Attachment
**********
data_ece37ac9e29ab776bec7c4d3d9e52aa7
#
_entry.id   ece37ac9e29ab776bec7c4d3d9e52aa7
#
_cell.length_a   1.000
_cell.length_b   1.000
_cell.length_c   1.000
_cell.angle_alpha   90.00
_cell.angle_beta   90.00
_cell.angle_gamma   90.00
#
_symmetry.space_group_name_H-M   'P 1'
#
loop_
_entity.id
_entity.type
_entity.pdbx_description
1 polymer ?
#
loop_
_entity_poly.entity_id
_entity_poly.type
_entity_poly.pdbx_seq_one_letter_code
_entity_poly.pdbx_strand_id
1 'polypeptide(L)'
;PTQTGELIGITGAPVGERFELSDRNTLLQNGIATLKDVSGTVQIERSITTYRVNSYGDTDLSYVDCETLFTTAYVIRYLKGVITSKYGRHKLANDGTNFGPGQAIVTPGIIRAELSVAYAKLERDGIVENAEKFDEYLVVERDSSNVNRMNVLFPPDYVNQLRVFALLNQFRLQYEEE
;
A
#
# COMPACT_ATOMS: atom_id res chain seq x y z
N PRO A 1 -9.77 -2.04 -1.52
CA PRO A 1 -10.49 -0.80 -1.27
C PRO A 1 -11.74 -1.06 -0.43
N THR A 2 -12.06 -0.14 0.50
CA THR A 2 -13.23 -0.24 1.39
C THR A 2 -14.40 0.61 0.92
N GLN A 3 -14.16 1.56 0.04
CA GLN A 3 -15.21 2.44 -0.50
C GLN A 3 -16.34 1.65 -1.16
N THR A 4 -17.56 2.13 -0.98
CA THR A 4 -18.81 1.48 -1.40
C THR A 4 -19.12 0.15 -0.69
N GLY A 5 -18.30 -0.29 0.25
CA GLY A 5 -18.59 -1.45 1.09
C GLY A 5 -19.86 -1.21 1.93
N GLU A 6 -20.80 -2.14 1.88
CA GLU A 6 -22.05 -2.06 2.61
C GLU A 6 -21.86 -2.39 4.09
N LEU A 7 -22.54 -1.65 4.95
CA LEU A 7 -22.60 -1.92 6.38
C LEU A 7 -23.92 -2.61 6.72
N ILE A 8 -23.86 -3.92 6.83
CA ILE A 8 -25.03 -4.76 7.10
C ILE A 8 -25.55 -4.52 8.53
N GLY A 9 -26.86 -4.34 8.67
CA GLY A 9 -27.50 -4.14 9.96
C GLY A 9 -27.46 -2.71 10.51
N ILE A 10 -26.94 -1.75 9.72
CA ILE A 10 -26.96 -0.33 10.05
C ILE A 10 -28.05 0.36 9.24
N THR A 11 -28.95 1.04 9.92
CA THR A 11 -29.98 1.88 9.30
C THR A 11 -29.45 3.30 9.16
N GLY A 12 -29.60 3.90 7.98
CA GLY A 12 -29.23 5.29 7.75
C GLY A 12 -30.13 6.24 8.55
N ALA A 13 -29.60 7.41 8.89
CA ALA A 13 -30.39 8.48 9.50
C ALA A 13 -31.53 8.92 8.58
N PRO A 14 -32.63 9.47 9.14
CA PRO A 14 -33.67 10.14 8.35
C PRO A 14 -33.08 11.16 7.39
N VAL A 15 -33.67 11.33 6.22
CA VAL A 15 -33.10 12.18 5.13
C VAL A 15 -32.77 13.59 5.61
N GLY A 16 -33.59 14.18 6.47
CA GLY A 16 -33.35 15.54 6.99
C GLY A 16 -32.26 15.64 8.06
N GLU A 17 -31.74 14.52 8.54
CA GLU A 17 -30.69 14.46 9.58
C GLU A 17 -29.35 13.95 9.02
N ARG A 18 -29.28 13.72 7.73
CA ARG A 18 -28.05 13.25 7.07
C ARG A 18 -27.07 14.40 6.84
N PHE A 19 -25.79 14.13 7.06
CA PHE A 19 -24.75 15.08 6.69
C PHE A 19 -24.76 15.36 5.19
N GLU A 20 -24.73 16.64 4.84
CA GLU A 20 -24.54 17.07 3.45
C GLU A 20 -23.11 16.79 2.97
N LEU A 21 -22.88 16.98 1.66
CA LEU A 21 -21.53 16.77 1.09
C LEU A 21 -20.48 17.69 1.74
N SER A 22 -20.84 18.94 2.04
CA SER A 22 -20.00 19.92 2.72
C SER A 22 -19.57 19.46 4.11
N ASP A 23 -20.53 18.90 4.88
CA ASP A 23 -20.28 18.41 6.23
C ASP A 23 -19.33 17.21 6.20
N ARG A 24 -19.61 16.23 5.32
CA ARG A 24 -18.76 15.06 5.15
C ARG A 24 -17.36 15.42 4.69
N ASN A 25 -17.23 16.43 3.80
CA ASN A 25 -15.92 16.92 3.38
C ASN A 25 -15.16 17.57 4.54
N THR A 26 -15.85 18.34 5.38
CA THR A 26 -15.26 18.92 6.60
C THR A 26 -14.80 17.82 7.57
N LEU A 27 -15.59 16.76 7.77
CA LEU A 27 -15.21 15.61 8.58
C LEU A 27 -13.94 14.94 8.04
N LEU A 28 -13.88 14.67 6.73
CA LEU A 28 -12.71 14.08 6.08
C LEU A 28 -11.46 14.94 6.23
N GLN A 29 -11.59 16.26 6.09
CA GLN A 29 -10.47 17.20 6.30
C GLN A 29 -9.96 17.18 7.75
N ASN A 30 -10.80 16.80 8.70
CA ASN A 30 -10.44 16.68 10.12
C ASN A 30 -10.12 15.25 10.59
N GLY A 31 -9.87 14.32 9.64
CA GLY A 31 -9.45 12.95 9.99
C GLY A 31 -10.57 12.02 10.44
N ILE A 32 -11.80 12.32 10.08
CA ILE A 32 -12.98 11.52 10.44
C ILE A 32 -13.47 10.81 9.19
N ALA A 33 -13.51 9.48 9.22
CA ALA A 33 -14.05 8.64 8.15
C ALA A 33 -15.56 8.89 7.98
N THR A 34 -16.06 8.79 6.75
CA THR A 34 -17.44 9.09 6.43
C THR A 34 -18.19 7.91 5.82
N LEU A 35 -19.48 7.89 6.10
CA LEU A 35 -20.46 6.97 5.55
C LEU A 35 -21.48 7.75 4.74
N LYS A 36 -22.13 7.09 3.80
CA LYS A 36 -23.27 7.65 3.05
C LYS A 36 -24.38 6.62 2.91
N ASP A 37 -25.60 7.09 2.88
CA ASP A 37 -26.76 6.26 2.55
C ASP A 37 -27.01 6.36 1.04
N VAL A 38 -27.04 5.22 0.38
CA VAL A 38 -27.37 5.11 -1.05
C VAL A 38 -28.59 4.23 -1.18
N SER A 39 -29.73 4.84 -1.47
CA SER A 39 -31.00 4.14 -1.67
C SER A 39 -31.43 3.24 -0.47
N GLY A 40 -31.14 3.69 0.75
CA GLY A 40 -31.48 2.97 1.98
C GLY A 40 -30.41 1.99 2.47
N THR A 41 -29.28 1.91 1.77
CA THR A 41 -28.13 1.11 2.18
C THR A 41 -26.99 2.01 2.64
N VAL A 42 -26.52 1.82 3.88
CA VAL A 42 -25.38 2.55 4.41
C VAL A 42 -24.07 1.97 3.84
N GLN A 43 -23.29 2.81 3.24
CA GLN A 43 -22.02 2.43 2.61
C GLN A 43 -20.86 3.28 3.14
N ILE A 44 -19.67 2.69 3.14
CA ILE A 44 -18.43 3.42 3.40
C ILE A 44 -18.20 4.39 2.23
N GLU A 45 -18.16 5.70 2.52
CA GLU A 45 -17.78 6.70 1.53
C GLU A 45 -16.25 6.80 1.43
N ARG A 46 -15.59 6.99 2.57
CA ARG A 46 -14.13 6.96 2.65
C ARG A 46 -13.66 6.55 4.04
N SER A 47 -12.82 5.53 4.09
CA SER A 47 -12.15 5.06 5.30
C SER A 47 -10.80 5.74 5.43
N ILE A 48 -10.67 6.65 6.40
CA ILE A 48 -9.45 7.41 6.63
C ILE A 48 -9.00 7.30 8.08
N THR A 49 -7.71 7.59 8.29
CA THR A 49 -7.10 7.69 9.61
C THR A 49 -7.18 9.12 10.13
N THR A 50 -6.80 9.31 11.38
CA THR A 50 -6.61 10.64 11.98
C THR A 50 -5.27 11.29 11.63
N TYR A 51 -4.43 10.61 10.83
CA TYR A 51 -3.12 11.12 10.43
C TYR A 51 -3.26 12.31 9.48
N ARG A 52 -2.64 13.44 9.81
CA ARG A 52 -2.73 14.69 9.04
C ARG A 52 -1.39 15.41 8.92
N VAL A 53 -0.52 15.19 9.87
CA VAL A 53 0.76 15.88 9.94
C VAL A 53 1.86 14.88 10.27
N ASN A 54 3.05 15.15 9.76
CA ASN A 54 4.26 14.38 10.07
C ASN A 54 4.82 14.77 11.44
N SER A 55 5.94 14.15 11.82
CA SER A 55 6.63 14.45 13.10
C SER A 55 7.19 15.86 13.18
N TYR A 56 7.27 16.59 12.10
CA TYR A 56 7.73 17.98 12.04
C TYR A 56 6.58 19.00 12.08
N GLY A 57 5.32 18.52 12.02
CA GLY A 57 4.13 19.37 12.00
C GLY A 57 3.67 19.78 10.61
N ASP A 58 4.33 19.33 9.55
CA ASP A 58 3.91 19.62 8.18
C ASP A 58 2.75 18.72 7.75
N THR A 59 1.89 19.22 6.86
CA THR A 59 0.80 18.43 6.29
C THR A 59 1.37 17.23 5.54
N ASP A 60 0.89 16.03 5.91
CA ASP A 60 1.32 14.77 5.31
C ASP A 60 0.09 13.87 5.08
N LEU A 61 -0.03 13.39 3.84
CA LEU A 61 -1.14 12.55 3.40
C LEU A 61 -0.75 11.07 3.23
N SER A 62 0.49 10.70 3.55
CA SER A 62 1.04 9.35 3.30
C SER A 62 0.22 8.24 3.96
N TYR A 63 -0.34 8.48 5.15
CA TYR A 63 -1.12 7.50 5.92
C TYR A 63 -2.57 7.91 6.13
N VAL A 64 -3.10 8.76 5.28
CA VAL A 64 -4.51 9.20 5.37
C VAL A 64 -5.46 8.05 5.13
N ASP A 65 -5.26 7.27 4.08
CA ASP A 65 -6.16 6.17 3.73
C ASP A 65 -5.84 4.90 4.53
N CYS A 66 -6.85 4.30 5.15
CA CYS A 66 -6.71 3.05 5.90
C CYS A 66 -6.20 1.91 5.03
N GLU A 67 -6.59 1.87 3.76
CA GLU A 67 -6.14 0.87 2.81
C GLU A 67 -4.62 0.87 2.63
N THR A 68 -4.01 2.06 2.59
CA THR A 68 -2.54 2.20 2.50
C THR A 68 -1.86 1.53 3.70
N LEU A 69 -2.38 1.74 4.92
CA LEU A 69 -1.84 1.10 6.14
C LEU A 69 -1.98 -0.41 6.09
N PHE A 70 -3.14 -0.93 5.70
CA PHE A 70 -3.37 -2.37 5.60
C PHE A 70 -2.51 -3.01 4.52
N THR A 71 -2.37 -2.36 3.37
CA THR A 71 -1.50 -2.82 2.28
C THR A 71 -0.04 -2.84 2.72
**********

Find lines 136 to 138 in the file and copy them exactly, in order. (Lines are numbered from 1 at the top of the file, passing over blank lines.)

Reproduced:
N LYS A 36 -22.13 7.09 3.80
CA LYS A 36 -23.27 7.65 3.05
C LYS A 36 -24.38 6.62 2.91